Across from Seec's, prior to the War Memorial (designed and built by my grandfather according to the Journal; I don't remember) was the Shoemaker Hotel ('30's). A little Red Schoolhouse was where the park and gazebo now stand. Across from where Kovachs Store and Taxi was the original site of St. Charles Church (until 1926). Across from Almadys store was the original Methodist [formerly EUB, and even earlier, United Brethren] church.
Selders store was sort of catty-cornered from John Knapic's store. Goss's store, at the bridge (and way way back next to McHugh's near Longs' corner) there was a soda bottling factory next to the pipeline where the trailer sits today (not sure; it may have possibly been owned by an early Goss, as the mine next door was Goss owned). Babinscak had a store on First Street; Knapics location then was then occupied by a blacksmith shop owned by Mr. Knapic prior to being a tavern.
The building at the corner of Fifth and Station Road was Vizi's grocery. The red brick building next to the bridge and across from the theater was Strizak's Jewelers. The house next to the Company Store (Susie Marines' house) was formerly the White House, which was a rooming and boarding house and also housed the township offices for a while. The township offices were also in Dugan's Hotel for a time.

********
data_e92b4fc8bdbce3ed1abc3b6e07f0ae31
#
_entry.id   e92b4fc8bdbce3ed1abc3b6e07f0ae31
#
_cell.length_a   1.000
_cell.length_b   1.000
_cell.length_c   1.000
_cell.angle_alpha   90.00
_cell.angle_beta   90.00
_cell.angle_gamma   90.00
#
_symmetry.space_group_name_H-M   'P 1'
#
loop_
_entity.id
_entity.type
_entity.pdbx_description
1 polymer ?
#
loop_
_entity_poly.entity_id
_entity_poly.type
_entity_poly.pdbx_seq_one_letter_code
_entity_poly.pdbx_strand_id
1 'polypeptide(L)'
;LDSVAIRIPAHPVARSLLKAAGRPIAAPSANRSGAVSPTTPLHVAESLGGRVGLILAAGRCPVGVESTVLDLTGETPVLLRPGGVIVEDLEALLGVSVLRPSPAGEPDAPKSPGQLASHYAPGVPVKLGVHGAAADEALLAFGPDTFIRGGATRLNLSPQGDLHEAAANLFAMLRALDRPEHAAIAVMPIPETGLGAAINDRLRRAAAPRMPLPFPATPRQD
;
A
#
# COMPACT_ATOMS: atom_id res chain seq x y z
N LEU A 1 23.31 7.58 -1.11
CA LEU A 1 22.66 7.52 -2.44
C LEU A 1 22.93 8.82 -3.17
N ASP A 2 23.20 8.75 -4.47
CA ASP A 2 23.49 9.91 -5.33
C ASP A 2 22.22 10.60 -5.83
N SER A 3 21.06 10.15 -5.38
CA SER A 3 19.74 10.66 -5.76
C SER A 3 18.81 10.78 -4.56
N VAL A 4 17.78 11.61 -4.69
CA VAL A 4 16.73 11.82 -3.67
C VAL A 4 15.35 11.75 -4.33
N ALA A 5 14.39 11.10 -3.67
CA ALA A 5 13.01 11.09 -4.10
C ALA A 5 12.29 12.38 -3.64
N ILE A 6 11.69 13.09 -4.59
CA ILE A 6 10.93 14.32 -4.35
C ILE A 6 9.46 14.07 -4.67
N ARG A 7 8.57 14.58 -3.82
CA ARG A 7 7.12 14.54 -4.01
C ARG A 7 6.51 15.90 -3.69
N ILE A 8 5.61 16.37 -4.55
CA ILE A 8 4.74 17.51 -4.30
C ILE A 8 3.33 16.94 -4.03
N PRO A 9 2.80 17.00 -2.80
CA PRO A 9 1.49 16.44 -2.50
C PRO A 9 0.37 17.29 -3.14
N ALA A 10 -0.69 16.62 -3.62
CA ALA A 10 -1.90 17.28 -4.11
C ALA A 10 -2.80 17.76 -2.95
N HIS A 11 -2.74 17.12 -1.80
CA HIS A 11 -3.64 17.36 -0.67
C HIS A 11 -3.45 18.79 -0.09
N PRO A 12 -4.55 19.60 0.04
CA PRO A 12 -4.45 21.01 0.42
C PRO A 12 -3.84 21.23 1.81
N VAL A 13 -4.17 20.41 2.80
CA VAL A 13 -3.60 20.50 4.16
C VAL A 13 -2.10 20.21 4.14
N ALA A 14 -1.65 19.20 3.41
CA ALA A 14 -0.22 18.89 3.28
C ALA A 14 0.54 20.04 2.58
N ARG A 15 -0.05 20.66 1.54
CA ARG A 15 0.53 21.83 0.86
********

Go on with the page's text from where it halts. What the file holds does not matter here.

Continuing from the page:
According to the Nanty Glo Journal the house next to Dugans was a "house of ill-repute" and was raided. The miners hall by the theater was the first and third miners hall, the one in between being the Dave Adams residence on top of High School Hill.
Verna (Rutledge) Chernisky sent this follow-up to the preceding and it was added to this page on November 20, 2002:
I just viewed the Twin Rocks page a few days ago; found a few erroneous items, possibly you could correct them?
1. The Rooming House mentioned was owned & operated by Ed & Mary Waite, NOT WHITE. She was like a Grandmother to me, since my Mother (who was an orphan) roomed and worked there at age 11 in 1920; don't know how many years she was there. After Mrs. Waite died, the State of Pennsylvania sold the house to Susie Marines and her husband.
2. Metro Volassin also had a Shoe Repair Shop at his taxi stand, down near Dugan's Hotel. I don't recall Kovach having a taxi service in Twin Rocks, but in nanty Glo. (Maybe it was before my time?)
3. There also was a grocery store down from Longs Corner on Cardiff Road in the Kovach House for a few years. Can't remember what years; would say the early 40's. It was a big white house on the right side of the road, heading toward Lanzendorfer's. It was also called Kovach's Grocery Store.
4. Knapic's Tavern was previously owned by Louis Solesky (Soletzky? - not sure of spelling) before it was purchased by Mike Knapic, Sr., around 1946 or 1947. They had moved to Twin Rocks from Armaugh, or around there, I believe. Later, it was owned by Mike Knapic, Jr.
I really enjoyed the article. It brought back many memories of my childhood.
Verna (Rutledge) Chernisky